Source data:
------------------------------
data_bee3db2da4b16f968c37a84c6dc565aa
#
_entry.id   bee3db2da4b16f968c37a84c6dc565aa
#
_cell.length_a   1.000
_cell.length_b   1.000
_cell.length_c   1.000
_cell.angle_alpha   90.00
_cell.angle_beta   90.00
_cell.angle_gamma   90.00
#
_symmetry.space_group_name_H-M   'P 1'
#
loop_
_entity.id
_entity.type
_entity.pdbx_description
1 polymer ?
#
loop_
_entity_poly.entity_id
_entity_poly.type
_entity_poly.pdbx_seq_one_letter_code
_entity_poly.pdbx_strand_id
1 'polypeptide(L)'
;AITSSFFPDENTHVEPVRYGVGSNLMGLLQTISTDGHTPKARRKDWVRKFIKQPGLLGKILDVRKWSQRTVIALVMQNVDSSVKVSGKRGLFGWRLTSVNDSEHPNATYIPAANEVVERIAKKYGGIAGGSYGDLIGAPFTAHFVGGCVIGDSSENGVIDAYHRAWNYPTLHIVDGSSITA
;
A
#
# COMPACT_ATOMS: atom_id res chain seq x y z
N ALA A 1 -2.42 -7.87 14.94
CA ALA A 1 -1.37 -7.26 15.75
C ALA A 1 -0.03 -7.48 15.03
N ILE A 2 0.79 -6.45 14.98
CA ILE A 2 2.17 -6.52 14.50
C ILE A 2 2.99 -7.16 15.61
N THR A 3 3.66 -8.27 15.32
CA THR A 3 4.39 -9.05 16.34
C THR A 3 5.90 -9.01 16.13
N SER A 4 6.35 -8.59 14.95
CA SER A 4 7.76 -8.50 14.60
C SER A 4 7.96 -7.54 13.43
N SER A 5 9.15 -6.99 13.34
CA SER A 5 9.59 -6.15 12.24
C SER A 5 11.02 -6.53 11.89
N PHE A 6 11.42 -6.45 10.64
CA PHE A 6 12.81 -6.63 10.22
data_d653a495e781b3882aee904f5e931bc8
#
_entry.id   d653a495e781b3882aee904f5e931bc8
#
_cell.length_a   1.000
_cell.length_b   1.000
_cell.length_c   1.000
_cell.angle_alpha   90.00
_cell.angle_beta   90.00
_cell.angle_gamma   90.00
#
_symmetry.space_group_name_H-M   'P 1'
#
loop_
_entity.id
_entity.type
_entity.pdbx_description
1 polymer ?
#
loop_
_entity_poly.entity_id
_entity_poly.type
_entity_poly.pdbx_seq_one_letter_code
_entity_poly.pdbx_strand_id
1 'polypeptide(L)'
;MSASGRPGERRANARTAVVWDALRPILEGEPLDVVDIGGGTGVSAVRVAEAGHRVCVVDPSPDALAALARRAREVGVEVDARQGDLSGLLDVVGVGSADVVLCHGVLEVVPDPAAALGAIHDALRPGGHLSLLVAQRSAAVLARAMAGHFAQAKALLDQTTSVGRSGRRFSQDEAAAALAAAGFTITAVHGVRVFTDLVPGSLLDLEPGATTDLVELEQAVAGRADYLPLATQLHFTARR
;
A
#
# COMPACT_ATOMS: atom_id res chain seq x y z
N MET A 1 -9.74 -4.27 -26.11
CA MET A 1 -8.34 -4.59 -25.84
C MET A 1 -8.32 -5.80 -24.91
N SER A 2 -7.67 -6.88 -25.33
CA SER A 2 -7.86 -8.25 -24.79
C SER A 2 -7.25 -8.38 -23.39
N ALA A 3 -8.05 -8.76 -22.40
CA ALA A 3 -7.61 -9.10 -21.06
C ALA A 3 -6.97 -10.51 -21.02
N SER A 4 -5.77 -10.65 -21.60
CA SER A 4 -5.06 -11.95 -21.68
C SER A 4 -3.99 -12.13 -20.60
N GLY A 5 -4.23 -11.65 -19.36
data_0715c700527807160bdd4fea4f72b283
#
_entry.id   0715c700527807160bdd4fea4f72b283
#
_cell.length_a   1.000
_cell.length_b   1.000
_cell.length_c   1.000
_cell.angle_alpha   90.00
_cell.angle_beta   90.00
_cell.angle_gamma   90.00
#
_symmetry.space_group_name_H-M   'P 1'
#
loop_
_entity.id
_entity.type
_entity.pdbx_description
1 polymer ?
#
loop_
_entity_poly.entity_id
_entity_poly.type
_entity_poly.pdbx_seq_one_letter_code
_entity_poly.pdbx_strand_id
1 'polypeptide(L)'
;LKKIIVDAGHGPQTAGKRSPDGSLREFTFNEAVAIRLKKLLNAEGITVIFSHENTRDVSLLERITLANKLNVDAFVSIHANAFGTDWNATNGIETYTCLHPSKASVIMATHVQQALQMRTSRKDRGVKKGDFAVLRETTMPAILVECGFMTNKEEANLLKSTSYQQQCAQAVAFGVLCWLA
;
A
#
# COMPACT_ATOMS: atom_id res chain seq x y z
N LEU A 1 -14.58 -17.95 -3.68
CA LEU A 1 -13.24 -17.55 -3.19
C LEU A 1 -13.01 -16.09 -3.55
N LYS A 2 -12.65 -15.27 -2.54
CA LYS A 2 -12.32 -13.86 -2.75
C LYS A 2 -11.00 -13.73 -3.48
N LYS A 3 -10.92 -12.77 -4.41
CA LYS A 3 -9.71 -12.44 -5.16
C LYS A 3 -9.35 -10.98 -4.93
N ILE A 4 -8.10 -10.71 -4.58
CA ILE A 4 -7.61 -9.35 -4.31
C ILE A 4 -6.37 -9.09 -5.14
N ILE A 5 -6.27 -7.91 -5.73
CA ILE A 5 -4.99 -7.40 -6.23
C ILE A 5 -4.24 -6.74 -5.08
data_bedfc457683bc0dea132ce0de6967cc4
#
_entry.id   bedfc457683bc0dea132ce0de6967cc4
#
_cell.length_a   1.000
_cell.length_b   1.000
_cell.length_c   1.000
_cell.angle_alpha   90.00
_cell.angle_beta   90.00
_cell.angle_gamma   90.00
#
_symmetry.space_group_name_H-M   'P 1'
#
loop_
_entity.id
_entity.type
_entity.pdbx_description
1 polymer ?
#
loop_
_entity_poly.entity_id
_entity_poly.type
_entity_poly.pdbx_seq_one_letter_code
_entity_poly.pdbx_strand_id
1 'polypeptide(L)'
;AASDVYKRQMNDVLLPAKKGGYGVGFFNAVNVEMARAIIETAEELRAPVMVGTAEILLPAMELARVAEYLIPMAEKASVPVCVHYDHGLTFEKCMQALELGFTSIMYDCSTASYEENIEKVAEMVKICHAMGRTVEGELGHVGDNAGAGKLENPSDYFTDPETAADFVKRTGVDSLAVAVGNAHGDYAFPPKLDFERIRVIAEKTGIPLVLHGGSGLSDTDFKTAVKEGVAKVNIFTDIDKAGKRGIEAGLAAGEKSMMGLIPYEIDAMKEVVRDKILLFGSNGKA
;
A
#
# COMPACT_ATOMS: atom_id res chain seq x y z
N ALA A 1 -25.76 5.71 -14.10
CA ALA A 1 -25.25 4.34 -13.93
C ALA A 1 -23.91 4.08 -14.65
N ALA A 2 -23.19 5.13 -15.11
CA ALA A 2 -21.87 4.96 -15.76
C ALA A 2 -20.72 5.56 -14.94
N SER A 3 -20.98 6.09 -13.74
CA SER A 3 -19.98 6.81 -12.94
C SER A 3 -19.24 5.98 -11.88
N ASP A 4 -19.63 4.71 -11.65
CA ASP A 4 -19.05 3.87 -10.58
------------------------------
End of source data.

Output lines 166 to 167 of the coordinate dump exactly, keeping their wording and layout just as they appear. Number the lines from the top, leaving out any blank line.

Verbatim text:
N ALA A 1 -25.76 5.71 -14.10
CA ALA A 1 -25.25 4.34 -13.93